Australians love a good competition, and we love a better sledge, so when the saying "game on, moles" was uttered on a 2000s reality TV show, it pretty much went straight into the vernacular.
Which show was it? Funnily enough, not the surprisingly long-lived Channel 7 series The Mole.
Let's work backwards on the times 'game on, mole/s' has been uttered, starting with Australian Survivor dark horse Sue, who dropped it last week.
The viewers loved it.
It's not an Australian reality show without hearing someone say "Game on, moll" #survivorau— #TVWEEKmag (@TVWEEKmag) September 6, 2016
Then there's The Bachelor Australia 'villain' Keira, who knows how to call out a mole when she sees one.
Or 2013 Masterchef contestant Emma, who proved herself to be queen of the moles when she won the competition.
Or Jake "the snake" from My Kitchen Rules.
Or Australia's Next Top Mo
— Tracy Rommel (@tracyrommel) July 28, 2016
The woman credited with inventing the saying, or at least saying it first on reality TV, was Anna on Big Brother in 2006.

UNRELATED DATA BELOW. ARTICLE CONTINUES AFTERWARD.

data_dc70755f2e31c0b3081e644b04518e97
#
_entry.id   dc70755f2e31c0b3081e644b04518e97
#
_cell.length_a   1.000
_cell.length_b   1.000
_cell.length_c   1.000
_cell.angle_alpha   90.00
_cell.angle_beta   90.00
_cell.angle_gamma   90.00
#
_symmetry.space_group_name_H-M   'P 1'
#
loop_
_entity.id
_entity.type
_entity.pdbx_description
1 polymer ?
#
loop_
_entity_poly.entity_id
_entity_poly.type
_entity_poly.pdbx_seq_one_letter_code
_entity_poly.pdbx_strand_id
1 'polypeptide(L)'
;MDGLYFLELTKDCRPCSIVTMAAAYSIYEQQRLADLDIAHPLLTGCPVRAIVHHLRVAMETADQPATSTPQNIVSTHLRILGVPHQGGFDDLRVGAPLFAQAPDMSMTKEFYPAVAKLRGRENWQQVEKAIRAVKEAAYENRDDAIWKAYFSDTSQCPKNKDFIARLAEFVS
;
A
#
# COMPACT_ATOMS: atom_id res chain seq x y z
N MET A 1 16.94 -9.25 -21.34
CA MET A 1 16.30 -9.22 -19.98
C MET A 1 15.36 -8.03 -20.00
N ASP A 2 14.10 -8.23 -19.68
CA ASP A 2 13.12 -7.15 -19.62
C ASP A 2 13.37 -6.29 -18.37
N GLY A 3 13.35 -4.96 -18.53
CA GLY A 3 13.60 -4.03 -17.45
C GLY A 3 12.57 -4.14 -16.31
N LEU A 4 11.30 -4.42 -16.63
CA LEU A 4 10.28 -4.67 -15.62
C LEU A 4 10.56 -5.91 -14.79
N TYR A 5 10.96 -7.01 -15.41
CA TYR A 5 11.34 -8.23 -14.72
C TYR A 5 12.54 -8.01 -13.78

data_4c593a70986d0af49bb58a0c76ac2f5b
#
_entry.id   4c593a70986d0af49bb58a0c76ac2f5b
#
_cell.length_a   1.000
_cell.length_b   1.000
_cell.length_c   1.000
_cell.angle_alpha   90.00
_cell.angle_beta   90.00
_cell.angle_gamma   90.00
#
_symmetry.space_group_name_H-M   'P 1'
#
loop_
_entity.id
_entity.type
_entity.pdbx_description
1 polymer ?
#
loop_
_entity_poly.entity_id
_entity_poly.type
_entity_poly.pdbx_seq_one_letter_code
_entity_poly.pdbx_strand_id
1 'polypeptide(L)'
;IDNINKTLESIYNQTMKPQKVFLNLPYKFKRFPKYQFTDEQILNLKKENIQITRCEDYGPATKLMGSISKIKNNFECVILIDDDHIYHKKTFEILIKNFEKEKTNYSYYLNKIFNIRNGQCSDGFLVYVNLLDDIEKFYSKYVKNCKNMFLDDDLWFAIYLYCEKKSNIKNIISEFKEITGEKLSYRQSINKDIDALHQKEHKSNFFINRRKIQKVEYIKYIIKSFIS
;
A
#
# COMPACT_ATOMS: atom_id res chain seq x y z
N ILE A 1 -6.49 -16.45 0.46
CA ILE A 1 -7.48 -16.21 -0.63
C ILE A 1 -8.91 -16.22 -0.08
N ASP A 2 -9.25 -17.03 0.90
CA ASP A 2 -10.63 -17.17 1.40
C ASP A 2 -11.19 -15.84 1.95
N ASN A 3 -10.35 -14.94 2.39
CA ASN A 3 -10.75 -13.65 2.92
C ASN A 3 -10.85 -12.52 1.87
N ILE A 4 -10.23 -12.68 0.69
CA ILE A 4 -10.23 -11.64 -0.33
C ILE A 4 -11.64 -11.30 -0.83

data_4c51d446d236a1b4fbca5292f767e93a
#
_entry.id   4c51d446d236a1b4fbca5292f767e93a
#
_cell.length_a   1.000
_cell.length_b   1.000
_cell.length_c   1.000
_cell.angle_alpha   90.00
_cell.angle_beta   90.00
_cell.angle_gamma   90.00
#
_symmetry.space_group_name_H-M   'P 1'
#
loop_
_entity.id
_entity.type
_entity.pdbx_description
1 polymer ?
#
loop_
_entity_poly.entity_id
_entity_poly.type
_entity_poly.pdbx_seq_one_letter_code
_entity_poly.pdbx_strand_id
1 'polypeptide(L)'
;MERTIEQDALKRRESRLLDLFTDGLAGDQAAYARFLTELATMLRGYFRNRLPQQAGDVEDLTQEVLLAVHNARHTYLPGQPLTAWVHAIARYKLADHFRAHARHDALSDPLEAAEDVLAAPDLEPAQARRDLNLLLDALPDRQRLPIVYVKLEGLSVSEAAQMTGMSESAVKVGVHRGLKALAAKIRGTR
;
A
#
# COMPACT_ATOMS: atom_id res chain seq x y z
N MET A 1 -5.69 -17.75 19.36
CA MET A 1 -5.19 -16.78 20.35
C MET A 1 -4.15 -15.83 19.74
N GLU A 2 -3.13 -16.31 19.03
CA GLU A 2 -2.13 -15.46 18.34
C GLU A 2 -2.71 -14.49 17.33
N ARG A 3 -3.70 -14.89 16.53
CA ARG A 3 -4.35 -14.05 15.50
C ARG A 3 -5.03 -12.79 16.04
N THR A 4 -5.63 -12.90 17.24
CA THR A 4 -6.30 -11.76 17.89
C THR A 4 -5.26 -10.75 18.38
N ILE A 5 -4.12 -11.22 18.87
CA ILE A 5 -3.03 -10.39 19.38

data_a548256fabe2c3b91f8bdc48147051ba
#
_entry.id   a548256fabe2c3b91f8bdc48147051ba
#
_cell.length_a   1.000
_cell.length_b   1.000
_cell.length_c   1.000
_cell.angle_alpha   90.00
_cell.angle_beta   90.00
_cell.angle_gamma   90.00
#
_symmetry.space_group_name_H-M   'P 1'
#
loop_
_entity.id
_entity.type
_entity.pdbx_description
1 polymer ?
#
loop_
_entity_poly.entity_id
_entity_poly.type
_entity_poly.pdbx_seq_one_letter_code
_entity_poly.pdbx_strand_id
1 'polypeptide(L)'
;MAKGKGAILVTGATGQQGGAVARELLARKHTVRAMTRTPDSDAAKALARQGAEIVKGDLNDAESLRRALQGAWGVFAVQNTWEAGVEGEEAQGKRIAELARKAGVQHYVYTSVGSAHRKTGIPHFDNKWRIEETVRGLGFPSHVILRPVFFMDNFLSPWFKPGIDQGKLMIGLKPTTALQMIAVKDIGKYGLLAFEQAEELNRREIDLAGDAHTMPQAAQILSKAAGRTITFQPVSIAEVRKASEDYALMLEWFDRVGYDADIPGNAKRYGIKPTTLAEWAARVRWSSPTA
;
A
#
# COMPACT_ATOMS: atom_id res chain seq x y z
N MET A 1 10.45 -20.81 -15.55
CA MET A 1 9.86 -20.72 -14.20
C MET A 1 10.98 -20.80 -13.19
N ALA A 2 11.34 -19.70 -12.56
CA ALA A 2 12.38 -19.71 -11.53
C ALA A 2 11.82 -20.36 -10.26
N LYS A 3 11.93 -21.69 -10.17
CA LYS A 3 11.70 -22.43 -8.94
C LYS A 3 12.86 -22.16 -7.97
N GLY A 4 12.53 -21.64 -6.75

Watch its stunning genesis here:
As a director of cultural forecasting at consumer insights agency GalKal, Michelle Newton pays attention to these sayings as they pop up.
"It reminds me of Laurina's 'dirty street pie" on The Bachelor'," Newton said.
Is it moll or mole?
Well it can be both, this is an insult after all.
Technically, moll is an old term for a prostitute while mole refers to a literal skin blemish or a furry little rodent-like animal.
We prefer mole.
"These sayings come and go and if you think about it, moll is a very old Australian slang word for a prostitute.
"I think Australians often recycle those old words into the contemporary vernacular in a mocking, jocular sort of way.
"Language is such an important indicator of culture. Really when we're using sayings from reality TV, we're affiliating ourselves with contemporary pop culture in a way that's new and current."
So there you have it, moles, now rack off.Suggest a correction